Skin Tag, Mole, and Seborrheic Keratosis Removal

In an ideal world, your skin would be unmarked by blemishes. No acne, stretch marks, skin tags, freckles, moles, or other irregularities would mar the texture and color of your skin. While the world we live in is filled with these imperfections, cosmetic treatments can eliminate many skin conditions and give you an even and smooth skin tone.

Skin Tags

Photo of Skin Tag Up CloseA skin tag is a small growth of skin that hangs away from the rest of the skin. It is usually connected to the skin only by a thin stalk of tissue. Skin tags most often occur on the neck, upper chest, groin, underarms, eyelids, or underside of the breasts because these locations are prone to greater friction from skin-on-skin contact or clothing. These growths occur more frequently with age and tend to run in families.

Skin Tag Removal

Your dermatologist can remove a skin tag using one of the following methods:

  • Snip excision: The dermatologist will surgically snip the skin tag off of the skin. Depending on the size of the skin tag, this treatment may be performed with or without lidocaine.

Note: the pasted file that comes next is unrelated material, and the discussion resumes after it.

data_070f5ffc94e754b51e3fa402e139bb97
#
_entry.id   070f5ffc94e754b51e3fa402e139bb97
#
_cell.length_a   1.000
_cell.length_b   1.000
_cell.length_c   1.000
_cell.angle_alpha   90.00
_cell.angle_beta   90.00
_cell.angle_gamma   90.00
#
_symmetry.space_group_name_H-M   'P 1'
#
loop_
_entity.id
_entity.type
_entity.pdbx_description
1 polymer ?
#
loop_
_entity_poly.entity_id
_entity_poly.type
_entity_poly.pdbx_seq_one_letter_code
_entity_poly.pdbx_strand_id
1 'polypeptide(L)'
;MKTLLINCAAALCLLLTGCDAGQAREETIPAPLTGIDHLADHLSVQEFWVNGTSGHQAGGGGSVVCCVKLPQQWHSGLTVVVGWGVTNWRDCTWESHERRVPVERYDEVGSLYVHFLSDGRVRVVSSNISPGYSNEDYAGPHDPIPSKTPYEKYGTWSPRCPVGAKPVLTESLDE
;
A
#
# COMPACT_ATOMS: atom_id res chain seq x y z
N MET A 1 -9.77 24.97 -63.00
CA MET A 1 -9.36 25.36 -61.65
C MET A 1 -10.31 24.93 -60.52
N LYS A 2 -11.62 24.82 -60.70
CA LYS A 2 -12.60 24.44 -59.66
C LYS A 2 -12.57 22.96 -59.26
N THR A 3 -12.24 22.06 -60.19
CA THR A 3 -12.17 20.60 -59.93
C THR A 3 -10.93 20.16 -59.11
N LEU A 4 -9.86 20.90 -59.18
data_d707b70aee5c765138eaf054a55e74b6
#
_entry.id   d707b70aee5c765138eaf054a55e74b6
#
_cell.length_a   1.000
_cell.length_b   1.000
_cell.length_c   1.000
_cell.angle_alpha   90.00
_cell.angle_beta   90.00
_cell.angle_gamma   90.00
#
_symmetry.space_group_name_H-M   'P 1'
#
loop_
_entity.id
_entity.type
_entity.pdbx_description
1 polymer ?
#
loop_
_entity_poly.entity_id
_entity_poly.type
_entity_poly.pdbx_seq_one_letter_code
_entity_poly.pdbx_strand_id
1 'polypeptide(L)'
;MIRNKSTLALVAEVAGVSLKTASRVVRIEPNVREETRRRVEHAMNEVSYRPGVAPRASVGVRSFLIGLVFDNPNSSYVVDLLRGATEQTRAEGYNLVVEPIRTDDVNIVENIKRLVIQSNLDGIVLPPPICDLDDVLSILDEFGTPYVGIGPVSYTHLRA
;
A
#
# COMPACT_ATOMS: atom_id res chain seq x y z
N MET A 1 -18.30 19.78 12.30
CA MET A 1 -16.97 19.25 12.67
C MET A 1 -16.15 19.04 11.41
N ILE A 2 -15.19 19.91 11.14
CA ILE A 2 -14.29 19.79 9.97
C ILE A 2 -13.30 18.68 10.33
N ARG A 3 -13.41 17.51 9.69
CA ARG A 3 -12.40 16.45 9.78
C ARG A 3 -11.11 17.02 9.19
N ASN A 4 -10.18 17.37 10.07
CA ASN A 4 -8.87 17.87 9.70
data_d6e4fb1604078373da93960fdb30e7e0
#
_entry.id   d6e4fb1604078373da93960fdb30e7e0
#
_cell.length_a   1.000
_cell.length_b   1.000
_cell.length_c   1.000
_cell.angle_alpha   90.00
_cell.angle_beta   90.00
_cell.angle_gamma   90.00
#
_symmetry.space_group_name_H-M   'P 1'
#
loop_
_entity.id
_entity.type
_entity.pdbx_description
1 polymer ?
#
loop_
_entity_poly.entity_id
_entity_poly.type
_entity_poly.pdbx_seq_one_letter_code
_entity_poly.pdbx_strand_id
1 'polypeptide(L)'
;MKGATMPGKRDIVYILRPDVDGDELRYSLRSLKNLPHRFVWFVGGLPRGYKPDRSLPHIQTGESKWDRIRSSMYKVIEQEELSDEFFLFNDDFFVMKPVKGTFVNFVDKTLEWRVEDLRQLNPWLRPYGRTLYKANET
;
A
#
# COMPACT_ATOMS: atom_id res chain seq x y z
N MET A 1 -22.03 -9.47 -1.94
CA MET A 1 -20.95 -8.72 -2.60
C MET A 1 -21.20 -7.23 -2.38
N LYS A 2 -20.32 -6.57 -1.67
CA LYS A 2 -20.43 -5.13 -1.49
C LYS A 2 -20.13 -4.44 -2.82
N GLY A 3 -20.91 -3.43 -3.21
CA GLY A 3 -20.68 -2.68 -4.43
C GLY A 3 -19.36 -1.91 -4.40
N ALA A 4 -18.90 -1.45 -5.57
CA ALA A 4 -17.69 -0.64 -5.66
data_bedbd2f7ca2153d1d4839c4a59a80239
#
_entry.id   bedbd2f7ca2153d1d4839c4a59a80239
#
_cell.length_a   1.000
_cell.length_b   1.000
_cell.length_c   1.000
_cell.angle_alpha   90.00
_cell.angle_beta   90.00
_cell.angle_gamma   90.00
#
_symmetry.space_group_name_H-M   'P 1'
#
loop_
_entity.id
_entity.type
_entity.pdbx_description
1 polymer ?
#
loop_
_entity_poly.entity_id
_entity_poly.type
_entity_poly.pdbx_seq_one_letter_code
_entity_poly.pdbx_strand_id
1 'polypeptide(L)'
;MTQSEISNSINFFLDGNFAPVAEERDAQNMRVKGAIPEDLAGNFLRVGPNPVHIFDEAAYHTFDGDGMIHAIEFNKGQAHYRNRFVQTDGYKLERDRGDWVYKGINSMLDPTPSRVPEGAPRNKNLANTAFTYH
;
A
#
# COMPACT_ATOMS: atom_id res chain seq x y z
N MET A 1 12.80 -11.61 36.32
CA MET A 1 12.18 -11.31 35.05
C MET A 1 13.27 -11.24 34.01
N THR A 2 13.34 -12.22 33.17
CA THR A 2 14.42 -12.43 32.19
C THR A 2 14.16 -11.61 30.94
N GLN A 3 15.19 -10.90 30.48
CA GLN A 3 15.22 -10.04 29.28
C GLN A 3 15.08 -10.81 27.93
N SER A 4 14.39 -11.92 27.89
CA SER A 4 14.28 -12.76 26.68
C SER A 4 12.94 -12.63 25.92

• Shave removal: The dermatologist will shave the skin tag away from the skin. Once again, lidocaine may be used depending on the size of the skin tag.
  • Cryotherapy: The dermatologist may use cryotherapy to freeze the skin tag with liquid nitrogen so that it falls off.

Moles and Seborrheic Keratoses

Moles are skin growths that occur when pigmented cells grow in a cluster rather than spread out individually over the skin. Seborrheic keratoses are harmless growths derived from skin cells that may appear rough or warty. The skin may look and feel raised and dark in either of these types of spots. Many moles are benign and may darken due to sun exposure or hormonal changes. Some moles are atypical or may become cancerous (melanoma) over time. More information on moles and skin lesions can be found here.

Your dermatologist may recommend one or more methods for removal of moles or seborrheic keratoses. Here are the most commonly used techniques:

  • Cryotherapy: The dermatologist uses liquid nitrogen to freeze the seborrheic keratosis, causing blister formation and resulting in the destruction of the cells. The lesion then falls off over the weeks following the procedure.
  • Excision: The dermatologist surgically removes the mole. This procedure is reserved for larger lesions.
  • Shave Removal: The dermatologist will shave the lesion away from the skin. Lidocaine is injected prior to the procedure to achieve anesthesia.

If you have a skin tag, mole, seborrheic keratosis, or another skin lesion for which you’d like to receive treatment, contact Colorado Skin & Vein to request a personal consult. Our dermatologist can recommend the ideal treatment for your skin tag, mole, or other skin conditions. Call 303-683-3235 or contact us online to schedule your appointment with us today.